Home wiring

I have my system hooked up to a socket that is on the same line as my fridge ac and heater. If I plan to re-wire that socket for a dedicated audio video system what all should I do. New ac wire, an audiophile fuse(if there is one) and a new power socket?
Assuming you are in a home you own.

Basics would be a new line from the main panel direct to your system. 10ga romex with ground is fine for the line. I would just add an addition outlet near your old one as adding a new box is a minimal cost addition compared to running the line. New circuit breaker on the panel, if you have 2 phase power putting the breaker on the other side of noisy things like the fridge and heater can lower noise. Your electrician will know what this means.

For outlets I really like the 'Porter ports' that Albert Porter sells here but there are tons of options and even a hospital grade outlet from Home Depot will be better than the junky outlet that came with the house.

Only other thing is to have the electrician check your grounding system when they are out. Simple to add a true ground rod when they are out and run a line to the main panel. Tons of old homes run a ground wire to water pipes which is just bad news.
Check out VH audio, they have cryo'd 10ga. romex by the foot ($2.99/ft.), and a wide variety of recepticles to go with it.
I really like the Pass & Seymour MRI recepticles.
Once you run your dedicated line, your system will be take to a whole new level.
Probably the biggest/cheapest upgrade you can do for a system, bar none IMHO.
Hire a licensed electrician.
The same line as the fridge, AC and heater? Wow, you should make that change. Way too much crap on one circuit.
Thanks everbody !

don't worry I will hire an electrician. It's a house I just purchased so the wiring needs work
One other thing to consider with the electrician is that most of the cost is just getting them in the attic or basement to run the line. If you have a little extra money for the romex have them run 2 separate lines with their own grounds to two new outlets. Allows you to later separate amps from frontend or analog from digital. Just make sure that both lines are on the same phase of your panel and that if possible they are on the opposite phase of things with motors / compressors / dimmers.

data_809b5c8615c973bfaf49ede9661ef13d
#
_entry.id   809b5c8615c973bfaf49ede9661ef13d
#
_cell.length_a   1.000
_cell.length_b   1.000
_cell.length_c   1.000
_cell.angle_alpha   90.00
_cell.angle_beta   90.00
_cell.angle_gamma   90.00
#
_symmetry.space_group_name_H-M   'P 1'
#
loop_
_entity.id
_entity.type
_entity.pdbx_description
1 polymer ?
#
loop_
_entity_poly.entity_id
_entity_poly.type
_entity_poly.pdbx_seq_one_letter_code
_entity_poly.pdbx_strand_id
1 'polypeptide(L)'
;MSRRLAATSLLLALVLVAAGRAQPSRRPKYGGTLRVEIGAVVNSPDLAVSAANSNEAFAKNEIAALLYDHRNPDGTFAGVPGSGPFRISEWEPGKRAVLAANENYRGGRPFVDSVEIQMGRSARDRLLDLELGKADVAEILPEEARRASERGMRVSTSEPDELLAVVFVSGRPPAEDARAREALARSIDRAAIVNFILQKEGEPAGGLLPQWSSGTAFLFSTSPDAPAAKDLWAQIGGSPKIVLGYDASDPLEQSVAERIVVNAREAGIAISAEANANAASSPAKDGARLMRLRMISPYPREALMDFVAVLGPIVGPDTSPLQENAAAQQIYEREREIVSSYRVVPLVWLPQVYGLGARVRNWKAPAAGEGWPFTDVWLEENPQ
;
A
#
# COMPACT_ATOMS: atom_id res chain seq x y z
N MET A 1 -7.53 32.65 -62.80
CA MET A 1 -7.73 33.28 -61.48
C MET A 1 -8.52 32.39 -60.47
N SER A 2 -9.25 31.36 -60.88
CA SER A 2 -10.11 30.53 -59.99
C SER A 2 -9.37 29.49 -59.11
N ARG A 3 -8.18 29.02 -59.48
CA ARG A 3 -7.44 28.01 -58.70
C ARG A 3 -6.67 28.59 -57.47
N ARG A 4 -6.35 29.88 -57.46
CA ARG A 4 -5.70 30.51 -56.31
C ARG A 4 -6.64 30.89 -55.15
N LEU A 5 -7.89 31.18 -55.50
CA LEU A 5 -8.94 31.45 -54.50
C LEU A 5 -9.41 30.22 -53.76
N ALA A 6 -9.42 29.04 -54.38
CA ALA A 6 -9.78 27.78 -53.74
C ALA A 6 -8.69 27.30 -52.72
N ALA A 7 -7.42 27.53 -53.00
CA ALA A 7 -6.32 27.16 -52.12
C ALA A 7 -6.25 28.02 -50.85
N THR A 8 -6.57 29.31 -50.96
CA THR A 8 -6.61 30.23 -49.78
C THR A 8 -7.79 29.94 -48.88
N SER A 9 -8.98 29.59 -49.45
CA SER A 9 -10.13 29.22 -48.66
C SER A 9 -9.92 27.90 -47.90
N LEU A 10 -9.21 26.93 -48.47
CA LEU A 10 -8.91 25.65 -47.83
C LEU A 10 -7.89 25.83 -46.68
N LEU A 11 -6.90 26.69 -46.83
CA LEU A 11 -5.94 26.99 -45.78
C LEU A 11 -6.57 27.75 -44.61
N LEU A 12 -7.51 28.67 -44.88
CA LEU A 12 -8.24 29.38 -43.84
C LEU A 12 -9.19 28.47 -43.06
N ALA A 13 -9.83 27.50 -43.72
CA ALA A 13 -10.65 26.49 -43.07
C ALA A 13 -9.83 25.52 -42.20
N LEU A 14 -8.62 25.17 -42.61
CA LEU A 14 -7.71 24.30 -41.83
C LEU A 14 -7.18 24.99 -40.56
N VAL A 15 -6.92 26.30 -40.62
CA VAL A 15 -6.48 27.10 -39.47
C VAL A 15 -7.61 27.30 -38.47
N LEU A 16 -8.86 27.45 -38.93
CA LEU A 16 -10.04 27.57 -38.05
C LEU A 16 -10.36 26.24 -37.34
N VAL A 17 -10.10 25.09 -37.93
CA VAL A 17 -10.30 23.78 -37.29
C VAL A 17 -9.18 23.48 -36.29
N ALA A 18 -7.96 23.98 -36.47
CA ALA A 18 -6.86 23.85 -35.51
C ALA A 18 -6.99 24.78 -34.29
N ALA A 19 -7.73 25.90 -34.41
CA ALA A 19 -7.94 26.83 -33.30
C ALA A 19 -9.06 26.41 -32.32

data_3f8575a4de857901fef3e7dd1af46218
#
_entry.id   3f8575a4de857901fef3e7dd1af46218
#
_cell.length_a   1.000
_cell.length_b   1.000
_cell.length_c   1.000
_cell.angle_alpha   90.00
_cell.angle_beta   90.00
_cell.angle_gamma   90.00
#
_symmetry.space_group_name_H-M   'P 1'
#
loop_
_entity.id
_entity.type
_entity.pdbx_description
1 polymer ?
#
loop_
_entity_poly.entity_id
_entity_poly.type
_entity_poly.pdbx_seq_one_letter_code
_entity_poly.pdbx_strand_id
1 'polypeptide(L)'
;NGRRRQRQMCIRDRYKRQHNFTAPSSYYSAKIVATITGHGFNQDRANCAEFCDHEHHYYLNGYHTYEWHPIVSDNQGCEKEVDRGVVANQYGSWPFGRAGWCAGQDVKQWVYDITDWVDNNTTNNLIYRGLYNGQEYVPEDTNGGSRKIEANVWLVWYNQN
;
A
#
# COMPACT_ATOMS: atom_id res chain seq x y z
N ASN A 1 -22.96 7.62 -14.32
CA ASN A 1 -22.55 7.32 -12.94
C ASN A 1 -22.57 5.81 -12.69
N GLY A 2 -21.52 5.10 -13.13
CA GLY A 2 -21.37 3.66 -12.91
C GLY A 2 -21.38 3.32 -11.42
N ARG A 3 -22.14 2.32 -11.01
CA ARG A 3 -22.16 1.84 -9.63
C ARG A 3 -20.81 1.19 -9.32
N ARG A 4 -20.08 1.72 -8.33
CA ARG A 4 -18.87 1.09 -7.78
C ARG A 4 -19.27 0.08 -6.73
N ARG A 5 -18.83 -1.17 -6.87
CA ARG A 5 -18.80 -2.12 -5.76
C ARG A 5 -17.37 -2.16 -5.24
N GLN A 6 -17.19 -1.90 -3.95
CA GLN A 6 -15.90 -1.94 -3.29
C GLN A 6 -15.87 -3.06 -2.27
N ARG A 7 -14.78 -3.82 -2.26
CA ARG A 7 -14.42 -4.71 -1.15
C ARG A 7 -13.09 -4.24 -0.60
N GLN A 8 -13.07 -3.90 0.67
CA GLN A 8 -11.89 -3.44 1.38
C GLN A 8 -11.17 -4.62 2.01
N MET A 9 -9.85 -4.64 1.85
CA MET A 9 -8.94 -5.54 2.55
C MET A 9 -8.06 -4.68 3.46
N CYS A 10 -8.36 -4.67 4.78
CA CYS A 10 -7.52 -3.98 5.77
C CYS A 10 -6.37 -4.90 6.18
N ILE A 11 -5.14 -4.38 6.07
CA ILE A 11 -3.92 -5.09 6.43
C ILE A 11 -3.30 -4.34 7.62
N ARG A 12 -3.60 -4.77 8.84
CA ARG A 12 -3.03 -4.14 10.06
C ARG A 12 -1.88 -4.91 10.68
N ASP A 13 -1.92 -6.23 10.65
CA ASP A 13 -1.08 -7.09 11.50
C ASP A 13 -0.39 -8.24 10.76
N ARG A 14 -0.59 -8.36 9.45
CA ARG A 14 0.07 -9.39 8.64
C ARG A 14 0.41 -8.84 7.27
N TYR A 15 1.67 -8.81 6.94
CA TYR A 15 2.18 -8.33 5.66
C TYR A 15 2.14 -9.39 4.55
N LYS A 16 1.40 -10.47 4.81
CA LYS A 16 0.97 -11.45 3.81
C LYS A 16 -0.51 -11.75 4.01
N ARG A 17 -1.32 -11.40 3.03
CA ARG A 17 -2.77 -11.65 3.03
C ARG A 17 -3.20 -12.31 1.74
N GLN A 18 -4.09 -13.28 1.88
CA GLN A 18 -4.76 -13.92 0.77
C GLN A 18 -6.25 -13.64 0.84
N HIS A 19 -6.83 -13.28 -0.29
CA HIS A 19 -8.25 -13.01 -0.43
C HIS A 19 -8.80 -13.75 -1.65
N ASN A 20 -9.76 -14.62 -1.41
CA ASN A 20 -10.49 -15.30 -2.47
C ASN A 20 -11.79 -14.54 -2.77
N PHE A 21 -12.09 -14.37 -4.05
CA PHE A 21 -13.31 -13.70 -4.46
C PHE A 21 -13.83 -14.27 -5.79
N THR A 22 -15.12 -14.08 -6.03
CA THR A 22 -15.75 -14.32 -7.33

Dedicated lines really are a big improvement for the money.
I am not sure I understand your post.You run your system ,A/C, a fridge and a heater off one and the same line?What is it a 15 or 20A? Even a 20A will trip with the total load.A/C requires dedicated line so do fridges and big heaters.So you must separate your system and run it off another line.Electrical wiring is not really that hard and running cable lines BUT because electricity is lethal most people rather have a licensed electrician do it.I wired my entire house and done work in other homes as well and in fact my work was neater than some pro electricians I seen.If your are not comfortable working with home wiring please do hire an electrician.
Hi George,
I needed to clarify it is the fridge and the thermostat,
The AC and Furnace have seperate lines.
Thermostat? To what?
The thermostat to the AC and heater. The Heater and AC do have seperate lines though. Everytime my heater/AC kick on my system surge protecter clicks. I am having an electrician look at it.
Most thermostats I know of are low voltage,havent seen one that runs at 110v.
I just wired my Carrier high efficiency furnace to a new thermostat that is also tied to a humidistat control of my new Lifebreath whole house heat recovery ventilator,it was the first time for me to experiment to that extent with thermostats and I followed the written instructions and did with great results as everything works perfect.The thermostats are low voltage and use 18 gauge wires that come in a brown jacket.